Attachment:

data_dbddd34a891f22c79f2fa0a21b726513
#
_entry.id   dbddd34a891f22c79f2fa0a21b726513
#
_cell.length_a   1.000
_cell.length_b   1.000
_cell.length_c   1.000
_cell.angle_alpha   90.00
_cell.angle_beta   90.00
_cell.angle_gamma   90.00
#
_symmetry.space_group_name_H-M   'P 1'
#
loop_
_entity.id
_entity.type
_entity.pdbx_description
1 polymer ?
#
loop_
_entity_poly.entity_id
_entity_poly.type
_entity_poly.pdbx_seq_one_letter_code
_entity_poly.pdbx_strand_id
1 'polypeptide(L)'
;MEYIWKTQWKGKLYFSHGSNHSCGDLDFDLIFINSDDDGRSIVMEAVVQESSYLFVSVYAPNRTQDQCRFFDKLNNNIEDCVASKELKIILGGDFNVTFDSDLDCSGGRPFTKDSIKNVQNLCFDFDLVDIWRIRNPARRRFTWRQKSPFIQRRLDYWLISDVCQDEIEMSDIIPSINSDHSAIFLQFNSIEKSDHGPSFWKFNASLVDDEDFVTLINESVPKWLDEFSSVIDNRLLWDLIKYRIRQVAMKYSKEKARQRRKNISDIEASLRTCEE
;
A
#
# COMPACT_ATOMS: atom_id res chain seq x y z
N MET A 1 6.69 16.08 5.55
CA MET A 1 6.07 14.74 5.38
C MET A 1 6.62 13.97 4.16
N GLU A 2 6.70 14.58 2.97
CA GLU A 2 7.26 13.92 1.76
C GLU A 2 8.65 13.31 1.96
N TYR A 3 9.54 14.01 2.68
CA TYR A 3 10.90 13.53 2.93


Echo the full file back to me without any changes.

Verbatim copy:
data_dbddd34a891f22c79f2fa0a21b726513
#
_entry.id   dbddd34a891f22c79f2fa0a21b726513
#
_cell.length_a   1.000
_cell.length_b   1.000
_cell.length_c   1.000
_cell.angle_alpha   90.00
_cell.angle_beta   90.00
_cell.angle_gamma   90.00
#
_symmetry.space_group_name_H-M   'P 1'
#
loop_
_entity.id
_entity.type
_entity.pdbx_description
1 polymer ?
#
loop_
_entity_poly.entity_id
_entity_poly.type
_entity_poly.pdbx_seq_one_letter_code
_entity_poly.pdbx_strand_id
1 'polypeptide(L)'
;MEYIWKTQWKGKLYFSHGSNHSCGDLDFDLIFINSDDDGRSIVMEAVVQESSYLFVSVYAPNRTQDQCRFFDKLNNNIEDCVASKELKIILGGDFNVTFDSDLDCSGGRPFTKDSIKNVQNLCFDFDLVDIWRIRNPARRRFTWRQKSPFIQRRLDYWLISDVCQDEIEMSDIIPSINSDHSAIFLQFNSIEKSDHGPSFWKFNASLVDDEDFVTLINESVPKWLDEFSSVIDNRLLWDLIKYRIRQVAMKYSKEKARQRRKNISDIEASLRTCEE
;
A
#
# COMPACT_ATOMS: atom_id res chain seq x y z
N MET A 1 6.69 16.08 5.55
CA MET A 1 6.07 14.74 5.38
C MET A 1 6.62 13.97 4.16
N GLU A 2 6.70 14.58 2.97
CA GLU A 2 7.26 13.92 1.76
C GLU A 2 8.65 13.31 1.96
N TYR A 3 9.54 14.01 2.68
CA TYR A 3 10.90 13.53 2.93